Just Keep Talking

Pray-Her

What were we talking about? My sentences are running together like my days. I lose my train of thought midway, derailed by one thing or another that was going the other way. Wanting to hitch a ride to a different time, going a different way. Words stuck in between subject and predicate during this endless interim period.

Praying during a pandemic is confusing. I don’t know who I’m talking to anymore. My faith is difficult to make out. It is hard to know what I believe. Because with more than one million dead and counting, who is God really? Who is God anyway?

But I digress and I will probably regret that last sentence. But, right now, I just need to get it out and out of my head. I’m in and out of my head. Checking out when checking in with the world is more than I can bear. Because I’ve seen and heard and experienced more suffering than is fair.

How long, O Lord, are we to go on like this? How long, my God, do you expect me to resist the temptation to tie my tongue up with words like despair and hopelessness? I don’t even want to talk about it. I give no thought for tomorrow because I fear it is more of the same.

Instead, I run away, getting my steps in at my favorite park, and get ahead of myself, thinking of what will be, of what could be, of what I should be doing right now instead of living every day inside of my house. The path is half a mile and a complete circle. I am really going nowhere. It is a cyclical conversation that finds me right back on my couch asking myself, “Now, what was I saying?”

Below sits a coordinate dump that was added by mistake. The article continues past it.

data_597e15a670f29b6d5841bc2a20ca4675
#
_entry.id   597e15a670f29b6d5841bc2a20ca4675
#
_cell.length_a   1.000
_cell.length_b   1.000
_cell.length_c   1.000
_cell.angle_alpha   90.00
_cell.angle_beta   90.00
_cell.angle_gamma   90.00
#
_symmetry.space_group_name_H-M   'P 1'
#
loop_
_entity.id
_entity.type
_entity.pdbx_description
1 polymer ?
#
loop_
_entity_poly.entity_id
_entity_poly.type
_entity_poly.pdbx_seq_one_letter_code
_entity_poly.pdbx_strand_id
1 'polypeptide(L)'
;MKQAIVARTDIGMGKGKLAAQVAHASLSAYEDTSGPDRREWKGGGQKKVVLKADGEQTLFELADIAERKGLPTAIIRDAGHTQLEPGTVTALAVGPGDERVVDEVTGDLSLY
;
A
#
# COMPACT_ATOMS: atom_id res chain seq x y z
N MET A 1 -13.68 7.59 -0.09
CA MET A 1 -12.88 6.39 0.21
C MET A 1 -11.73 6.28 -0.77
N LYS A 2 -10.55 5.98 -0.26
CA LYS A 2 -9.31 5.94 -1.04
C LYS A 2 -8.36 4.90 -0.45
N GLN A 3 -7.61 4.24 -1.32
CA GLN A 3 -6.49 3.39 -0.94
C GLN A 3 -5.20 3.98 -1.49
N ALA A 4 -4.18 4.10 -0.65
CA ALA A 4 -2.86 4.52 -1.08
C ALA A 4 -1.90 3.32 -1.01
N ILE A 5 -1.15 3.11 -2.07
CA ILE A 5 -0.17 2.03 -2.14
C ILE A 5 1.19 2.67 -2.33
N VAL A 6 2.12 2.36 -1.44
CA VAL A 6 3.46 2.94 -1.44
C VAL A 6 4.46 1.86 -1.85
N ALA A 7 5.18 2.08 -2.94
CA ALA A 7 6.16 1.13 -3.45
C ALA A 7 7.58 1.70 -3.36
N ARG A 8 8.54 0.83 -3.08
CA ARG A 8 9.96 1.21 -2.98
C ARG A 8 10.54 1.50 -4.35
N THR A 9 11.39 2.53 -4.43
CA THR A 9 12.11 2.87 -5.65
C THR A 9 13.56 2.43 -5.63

Praying during a pandemic is like throwing words up against a wall and trying to make sense of the splatter. It is hard to make it out. What does life look like now? Because this is nothing that I have ever seen before now and it is not something that I want to see again.

The four walls of my house are closing in. My chest feels like it’s caving in. I am anxious. Breathe in. Breathe out.

My world is caving in with everything piled into our homes as I try to cram in work and school, play and rest, yard work and the hard work of relationship tending, meal prep and weekly deadlines sent to test me. Don’t they know what time we are in, that I cannot keep time, that most of the time I don’t know what day it is? Breathe in. Breathe out.

I close my eyes because prayer is the cure for my tired eyes—tired of seeing the news, tired of the virus’ body bag blues, tired of walking in these same old shoes. I close them and turn inward to the vision that God has for me and our humanity. It is not a shut off valve. Closing my eyes should not suggest that I have closed myself off from the world.

Instead, my eyelids are a hedge of protection that will prevent events from climbing into my psyche. It will stop certain sentences from taking over me. I pray words like, “Have mercy.” Or some sentences may well run off with me. Months into this pandemic, I realize that I just have to keep talking.

Reverend Starlette Thomas* is the Minister to Empower Congregations at the D.C. Baptist Convention. She writes on the social construct of race and the practice of faith at www.racelessgospel.com. Her hobbies include reading, writing, and praying with her feet.

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